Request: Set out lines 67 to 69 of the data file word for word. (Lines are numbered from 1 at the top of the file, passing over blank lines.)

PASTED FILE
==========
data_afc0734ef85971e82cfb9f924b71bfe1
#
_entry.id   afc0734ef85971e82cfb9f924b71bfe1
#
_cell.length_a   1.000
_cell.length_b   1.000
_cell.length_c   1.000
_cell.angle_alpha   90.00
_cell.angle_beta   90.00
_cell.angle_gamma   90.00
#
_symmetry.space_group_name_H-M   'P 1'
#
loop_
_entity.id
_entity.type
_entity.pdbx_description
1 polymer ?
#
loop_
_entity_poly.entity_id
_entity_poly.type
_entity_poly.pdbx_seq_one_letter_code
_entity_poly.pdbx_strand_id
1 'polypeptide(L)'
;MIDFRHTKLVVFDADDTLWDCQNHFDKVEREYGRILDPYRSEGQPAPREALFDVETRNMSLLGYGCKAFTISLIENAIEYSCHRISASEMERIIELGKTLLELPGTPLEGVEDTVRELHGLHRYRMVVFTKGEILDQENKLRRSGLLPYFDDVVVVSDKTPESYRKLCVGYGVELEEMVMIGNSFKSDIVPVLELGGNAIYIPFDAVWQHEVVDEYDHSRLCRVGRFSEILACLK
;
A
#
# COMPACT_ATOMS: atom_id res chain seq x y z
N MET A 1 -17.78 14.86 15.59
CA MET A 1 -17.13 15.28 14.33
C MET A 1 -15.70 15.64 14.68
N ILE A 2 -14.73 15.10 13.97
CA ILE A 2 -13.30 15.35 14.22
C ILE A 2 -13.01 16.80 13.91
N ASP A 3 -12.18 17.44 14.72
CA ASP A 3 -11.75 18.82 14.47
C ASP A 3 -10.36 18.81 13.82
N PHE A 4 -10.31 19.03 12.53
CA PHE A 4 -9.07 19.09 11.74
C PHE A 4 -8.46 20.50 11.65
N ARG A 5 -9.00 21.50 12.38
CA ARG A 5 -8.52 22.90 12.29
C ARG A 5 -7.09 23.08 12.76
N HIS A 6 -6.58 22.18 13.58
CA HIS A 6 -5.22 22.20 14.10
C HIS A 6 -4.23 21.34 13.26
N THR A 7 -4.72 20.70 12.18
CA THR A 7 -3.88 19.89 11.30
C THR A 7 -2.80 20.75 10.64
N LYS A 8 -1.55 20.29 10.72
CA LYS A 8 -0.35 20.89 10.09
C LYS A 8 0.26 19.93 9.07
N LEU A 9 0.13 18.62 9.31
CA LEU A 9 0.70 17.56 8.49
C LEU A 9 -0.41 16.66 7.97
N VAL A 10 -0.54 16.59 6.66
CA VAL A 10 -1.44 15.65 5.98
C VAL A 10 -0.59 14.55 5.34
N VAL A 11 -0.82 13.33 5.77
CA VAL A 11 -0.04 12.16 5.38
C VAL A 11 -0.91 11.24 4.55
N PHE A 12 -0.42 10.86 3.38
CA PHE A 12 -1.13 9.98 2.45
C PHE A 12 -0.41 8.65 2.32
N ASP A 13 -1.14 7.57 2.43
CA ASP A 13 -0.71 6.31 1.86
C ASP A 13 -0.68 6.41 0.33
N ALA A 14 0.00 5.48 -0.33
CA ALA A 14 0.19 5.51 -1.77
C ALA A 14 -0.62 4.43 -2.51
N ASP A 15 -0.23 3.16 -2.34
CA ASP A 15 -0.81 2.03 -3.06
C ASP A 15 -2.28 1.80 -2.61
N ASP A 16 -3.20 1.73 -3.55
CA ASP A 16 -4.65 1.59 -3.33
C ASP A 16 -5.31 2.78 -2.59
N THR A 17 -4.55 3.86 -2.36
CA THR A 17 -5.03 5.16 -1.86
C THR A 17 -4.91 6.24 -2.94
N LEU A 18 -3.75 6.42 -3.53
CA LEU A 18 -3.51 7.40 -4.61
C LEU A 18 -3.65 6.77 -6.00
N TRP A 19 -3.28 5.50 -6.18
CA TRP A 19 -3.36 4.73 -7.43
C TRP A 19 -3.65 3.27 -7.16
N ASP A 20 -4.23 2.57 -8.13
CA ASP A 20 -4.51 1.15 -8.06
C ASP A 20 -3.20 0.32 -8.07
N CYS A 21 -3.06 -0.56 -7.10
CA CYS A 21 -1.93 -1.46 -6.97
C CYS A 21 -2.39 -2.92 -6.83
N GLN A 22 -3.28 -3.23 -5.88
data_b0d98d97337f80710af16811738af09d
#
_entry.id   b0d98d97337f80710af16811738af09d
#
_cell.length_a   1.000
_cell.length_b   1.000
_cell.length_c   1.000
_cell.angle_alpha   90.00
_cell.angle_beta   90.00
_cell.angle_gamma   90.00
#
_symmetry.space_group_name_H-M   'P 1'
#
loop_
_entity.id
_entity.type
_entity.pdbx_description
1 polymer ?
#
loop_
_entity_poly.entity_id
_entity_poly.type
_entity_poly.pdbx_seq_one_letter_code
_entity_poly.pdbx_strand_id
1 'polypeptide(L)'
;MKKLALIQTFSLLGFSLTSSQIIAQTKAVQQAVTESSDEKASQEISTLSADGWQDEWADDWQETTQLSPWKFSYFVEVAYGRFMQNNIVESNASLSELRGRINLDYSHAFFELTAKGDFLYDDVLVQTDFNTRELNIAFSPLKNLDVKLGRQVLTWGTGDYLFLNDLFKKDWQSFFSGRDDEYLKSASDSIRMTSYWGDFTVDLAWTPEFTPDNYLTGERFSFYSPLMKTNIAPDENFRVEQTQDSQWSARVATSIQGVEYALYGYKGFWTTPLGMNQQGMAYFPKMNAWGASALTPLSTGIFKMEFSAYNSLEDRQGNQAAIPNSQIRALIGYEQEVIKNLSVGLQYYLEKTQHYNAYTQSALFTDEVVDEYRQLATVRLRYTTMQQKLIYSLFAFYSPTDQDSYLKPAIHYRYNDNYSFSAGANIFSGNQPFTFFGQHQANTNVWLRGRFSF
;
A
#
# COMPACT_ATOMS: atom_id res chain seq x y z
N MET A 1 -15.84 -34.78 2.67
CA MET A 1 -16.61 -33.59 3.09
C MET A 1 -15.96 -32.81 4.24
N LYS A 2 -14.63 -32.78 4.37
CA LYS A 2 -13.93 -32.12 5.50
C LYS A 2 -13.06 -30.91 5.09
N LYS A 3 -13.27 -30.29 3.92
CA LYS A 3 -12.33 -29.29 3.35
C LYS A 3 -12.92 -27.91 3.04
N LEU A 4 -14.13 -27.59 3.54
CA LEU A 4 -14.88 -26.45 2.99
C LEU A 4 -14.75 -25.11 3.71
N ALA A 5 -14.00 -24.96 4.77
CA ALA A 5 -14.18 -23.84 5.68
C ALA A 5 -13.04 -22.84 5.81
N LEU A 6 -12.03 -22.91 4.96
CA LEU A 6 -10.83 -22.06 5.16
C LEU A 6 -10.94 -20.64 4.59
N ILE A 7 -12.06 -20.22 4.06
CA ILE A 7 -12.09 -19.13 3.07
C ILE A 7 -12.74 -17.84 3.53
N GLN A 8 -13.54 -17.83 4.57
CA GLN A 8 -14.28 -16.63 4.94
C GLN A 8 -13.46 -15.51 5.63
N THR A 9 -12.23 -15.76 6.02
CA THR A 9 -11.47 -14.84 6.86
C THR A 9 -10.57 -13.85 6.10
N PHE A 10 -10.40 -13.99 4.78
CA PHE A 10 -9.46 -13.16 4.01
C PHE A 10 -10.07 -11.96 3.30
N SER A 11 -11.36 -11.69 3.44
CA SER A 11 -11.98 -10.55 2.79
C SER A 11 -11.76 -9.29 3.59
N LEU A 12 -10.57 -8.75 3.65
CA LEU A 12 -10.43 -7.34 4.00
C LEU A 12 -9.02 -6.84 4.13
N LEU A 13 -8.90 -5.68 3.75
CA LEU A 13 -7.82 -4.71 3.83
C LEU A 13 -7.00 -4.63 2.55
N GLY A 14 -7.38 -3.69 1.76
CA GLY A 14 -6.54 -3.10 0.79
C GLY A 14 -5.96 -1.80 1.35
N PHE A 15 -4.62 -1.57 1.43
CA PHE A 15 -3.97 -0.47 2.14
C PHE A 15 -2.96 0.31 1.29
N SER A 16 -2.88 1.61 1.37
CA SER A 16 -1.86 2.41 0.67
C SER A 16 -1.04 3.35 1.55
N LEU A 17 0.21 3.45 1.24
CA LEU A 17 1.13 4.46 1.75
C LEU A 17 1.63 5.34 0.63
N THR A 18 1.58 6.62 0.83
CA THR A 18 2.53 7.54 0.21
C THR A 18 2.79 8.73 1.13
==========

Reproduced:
N ASP A 13 -1.14 7.57 2.43
CA ASP A 13 -0.71 6.31 1.86
C ASP A 13 -0.68 6.41 0.33